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Full-Text Articles in Life Sciences

Linkage Of Climate Diagnostics In Predictions For Crop Production: Cold Impacts In Taiwan And Thailand, Parichart Promchote Aug 2019

Linkage Of Climate Diagnostics In Predictions For Crop Production: Cold Impacts In Taiwan And Thailand, Parichart Promchote

All Graduate Theses and Dissertations

This research presents three case studies of low temperature anomalies that occurred during the winter–spring seasons and their influence on extreme events and crop production. We investigate causes and effects of each climate event and developed prediction methods for crops based on the climate diagnostic information. The first study diagnosed the driven environmental-factors, including climate pattern, climate change, soils moisture, and sea level height, associated with the 2011 great flood in Thailand and resulting total crop loss. The second study investigated climate circulation and indices that contributed to wet-and-cold (WC) events leading to significant crop damage in Taiwan. We ...


The Vulnerability Of Littoral Structures Under Multiyear Drought Conditions, Jenna M. Keeton Aug 2019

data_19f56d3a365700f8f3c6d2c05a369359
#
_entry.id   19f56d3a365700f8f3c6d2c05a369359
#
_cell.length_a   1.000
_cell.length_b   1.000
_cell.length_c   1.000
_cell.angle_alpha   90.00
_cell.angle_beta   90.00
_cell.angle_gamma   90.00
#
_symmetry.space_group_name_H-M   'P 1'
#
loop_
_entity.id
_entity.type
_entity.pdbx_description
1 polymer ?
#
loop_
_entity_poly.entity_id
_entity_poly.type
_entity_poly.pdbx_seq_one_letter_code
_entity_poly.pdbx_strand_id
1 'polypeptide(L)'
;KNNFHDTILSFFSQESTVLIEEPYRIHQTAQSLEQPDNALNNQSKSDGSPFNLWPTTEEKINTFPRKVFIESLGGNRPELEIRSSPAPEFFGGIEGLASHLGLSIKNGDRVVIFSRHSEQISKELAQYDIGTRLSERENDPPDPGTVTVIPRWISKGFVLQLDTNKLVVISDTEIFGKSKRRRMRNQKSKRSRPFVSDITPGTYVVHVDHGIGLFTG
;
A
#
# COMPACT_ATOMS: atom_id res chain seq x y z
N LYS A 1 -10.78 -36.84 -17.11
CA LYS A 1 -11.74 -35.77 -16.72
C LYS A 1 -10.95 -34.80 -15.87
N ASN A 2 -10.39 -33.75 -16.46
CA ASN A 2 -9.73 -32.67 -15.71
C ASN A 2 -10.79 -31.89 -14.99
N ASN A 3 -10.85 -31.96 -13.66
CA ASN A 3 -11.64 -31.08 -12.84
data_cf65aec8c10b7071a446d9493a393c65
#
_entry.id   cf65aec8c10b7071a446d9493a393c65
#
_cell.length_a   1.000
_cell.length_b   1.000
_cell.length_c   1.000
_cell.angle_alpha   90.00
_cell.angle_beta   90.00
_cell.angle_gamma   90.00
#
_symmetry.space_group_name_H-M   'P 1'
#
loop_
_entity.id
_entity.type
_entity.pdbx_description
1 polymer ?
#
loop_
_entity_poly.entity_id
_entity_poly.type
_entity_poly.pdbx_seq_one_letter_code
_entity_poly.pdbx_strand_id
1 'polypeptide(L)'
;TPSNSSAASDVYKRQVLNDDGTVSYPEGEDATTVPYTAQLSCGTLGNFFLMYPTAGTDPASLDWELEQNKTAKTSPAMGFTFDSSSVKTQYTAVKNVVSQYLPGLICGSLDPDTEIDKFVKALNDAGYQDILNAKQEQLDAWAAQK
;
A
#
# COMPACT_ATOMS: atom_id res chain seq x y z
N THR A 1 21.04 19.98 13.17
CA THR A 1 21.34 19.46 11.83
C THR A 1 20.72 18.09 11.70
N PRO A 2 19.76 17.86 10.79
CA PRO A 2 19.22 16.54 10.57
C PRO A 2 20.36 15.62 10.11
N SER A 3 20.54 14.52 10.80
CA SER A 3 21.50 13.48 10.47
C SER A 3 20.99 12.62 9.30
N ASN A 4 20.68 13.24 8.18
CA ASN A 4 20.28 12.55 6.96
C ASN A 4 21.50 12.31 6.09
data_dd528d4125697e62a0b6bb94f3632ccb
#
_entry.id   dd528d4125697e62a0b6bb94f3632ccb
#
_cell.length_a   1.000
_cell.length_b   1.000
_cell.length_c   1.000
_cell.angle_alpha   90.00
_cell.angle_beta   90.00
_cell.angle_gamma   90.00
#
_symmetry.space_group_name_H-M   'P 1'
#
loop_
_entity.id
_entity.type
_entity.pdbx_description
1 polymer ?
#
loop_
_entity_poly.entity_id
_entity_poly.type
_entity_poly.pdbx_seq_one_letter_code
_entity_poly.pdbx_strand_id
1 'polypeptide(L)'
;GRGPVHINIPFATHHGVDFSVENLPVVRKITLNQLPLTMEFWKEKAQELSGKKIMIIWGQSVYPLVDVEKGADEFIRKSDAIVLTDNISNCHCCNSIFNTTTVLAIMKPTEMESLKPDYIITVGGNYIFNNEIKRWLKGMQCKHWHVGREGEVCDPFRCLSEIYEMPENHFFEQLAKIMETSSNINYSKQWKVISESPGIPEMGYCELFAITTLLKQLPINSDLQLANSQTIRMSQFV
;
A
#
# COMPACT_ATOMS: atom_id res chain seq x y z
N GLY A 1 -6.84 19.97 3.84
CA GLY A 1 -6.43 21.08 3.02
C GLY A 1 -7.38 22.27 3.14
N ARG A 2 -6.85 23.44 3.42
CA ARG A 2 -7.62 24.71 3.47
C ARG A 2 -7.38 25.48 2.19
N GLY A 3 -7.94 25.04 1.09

The Vulnerability Of Littoral Structures Under Multiyear Drought Conditions, Jenna M. Keeton

All Graduate Theses and Dissertations

Climate change is associated with altered environmental conditions and shifting mosaics of suitable habitats for organisms. Climate change in the form of drought can shift important lake shoreline habitats downslope, altering the lakes chemistry and habitat availability. Additionally, negative biological consequences can occur after a loss of submerged habitat along shorelines, hereafter littoral habitat. The objective of this study is to evaluate whether littoral habitat is lost (cobble, coarse woody habitat (fallen trees; CWH), and aquatic vegetation) under drought conditions across the United States. I used the National Lakes Assessment physical habitat data collected in summer 2012, when 75% of ...


Determining The Sensitivity Of Grassland Area Burned To Climate Variation In Xilingol, China, With An Autoregressive Distributed Lag Approach, Ali Hassan Shabbir, Jiquan Zhang, Xingpeng Liu, James A. Lutz, Carlos Valencia, James D. Johnston Jul 2019

Determining The Sensitivity Of Grassland Area Burned To Climate Variation In Xilingol, China, With An Autoregressive Distributed Lag Approach, Ali Hassan Shabbir, Jiquan Zhang, Xingpeng Liu, James A. Lutz, Carlos Valencia, James D. Johnston

Wildland Resources Faculty Publications